China: Fertility Rate, by year
YearNumber of born children per woman
  • Region: China
  • Time period: 2001 to 2021
  • Published: Mar 2024

Data Analysis and Insights

Updated: Apr 13, 2024 | Published by: Statistico | About Us / Data / Analysis

Declining Fertility Rate

The fertility rate in China has experienced a consistent decline from 1.81 children per woman in 2017 to 1.16 children per woman in 2021, indicating a significant reduction in birth rates over a five-year period. This trend highlights an urgent demographic challenge facing the country, emphasizing the need for policy interventions to reverse the decline in birth rates.

Lowest Fertility Rate Recorded

In 2021, China recorded its lowest fertility rate in two decades, with 1.16 children born per woman. This milestone underscores a sharp demographic shift and the intensifying pressure on the nation's population structure, potentially affecting economic and social policies.

Slight Increase Before Continuous Decline

Before the continuous decline starting in 2016, the fertility rate showed a slight increase, moving from 1.56 children per woman in 2001 to 1.77 children per woman in 2016. This period of growth, however, was followed by a sustained decrease, emphasizing the volatility and the eventual downward trend in fertility rates.

Comparison Between Decades

Comparing the fertility rate at the beginning of the data series in 2001, at 1.56 children per woman, with the rate in 2021, at 1.16 children per woman, reveals a notable decline over two decades. This comparison illustrates the long-term downward trajectory of China's fertility rate, signaling profound implications for future population demographics.

Annual Changes in Fertility Rate

The annual changes in the fertility rate highlight significant fluctuations, with the most notable decrease occurring between 2020 and 2021, where the rate fell from 1.28 to 1.16 children per woman. Such variations point to the complexity of factors influencing fertility rates annually, including government policies, economic conditions, and societal attitudes toward family size.

Impact of 2016 on Fertility Trends

The year 2016 stands out with a fertility rate of 1.77 children per woman, tying with 2014 for the highest rate within the data set. This peak potentially reflects the impact of policy changes or social campaigns aimed at encouraging higher birth rates, demonstrating the sensitivity of fertility rates to external influences.

Stability Before Decline

From 2001 to 2007, the fertility rate exhibited relative stability, oscillating between 1.56 and 1.67 children per woman. This period of stability precedes the more variable and generally declining trend observed in subsequent years, indicating a shift in demographic dynamics that began in the late 2000s.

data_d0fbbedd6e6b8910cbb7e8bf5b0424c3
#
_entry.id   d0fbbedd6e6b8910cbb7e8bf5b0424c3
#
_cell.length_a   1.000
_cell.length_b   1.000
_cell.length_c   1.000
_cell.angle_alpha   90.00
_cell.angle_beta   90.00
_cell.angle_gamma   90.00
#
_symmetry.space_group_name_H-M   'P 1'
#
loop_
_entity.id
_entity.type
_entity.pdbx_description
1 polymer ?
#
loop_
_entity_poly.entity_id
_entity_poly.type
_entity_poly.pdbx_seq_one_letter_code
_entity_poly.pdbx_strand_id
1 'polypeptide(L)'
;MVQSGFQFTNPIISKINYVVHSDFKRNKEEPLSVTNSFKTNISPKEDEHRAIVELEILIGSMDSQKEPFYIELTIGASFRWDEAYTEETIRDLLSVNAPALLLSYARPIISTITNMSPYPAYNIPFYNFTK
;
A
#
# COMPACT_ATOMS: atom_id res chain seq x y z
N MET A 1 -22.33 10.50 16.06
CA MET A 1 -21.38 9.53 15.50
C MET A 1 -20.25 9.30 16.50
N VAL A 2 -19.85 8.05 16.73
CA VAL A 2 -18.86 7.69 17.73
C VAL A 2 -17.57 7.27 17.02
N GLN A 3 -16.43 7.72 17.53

Implications for Aging Population

The consistent decrease in fertility rates, culminating in the lowest recorded figure in 2021, amplifies concerns regarding China's aging population. With fewer children being born, the proportion of elderly individuals is expected to rise, placing additional strain on social security systems and altering the dependency ratio within the society.

Frequently Asked Questions

What has been the overall trend in China's fertility rate over the past two decades?

The fertility rate in China has shown a notable decline from 1.56 children per woman in 2001 to 1.16 children per woman in 2021.

What was the most significant annual decrease in China's fertility rate recently?

The most significant recent annual decrease occurred between 2020 and 2021, where the fertility rate fell from 1.28 to 1.16 children per woman.

Terms and Definitions

This refers to the total average number of children that would be born to each woman in a population if she lived to the end of her childbearing years and bore children in accordance with the prevalent age-specific fertility rates. Commonly used as an indicator of the level of fertility in a population, it is also known as 'total fertility rate' or 'children per woman.'

Typically, the period in a woman's life during which she is biologically able to have children, usually from menarche to menopause. For demographic and statistical purposes, this period is often taken as being from 15 to 49 years of age.

This represents the average number of live births in a year to women in a specific age group, per 1,000 women from the same age group in the population. This measure provides insight into the age pattern of fertility.

A demographic measure that shows the number of live births per 1,000 population in a given year. It is different from fertility rate, since birth rate accounts for all women in the population, not only those in childbearing age.

A social science that studies the size, composition, and distributions of populations, and how populations change over time due to births, deaths, migration, and aging.

A term for government policies designed to support, manage, or regulate the size, structure, and distribution of a country's population. This can include measures to influence birth and death rates, regulate migration, and improve population health and well-being.

The policy of only allowing families in a country to have one child, with penalties for additional births. It was implemented by China, as a measure to control population growth.

A government measure that limits the number of children each family can have to two. It was implemented by China, following the one-child policy, as a response to an aging population and low fertility rates.
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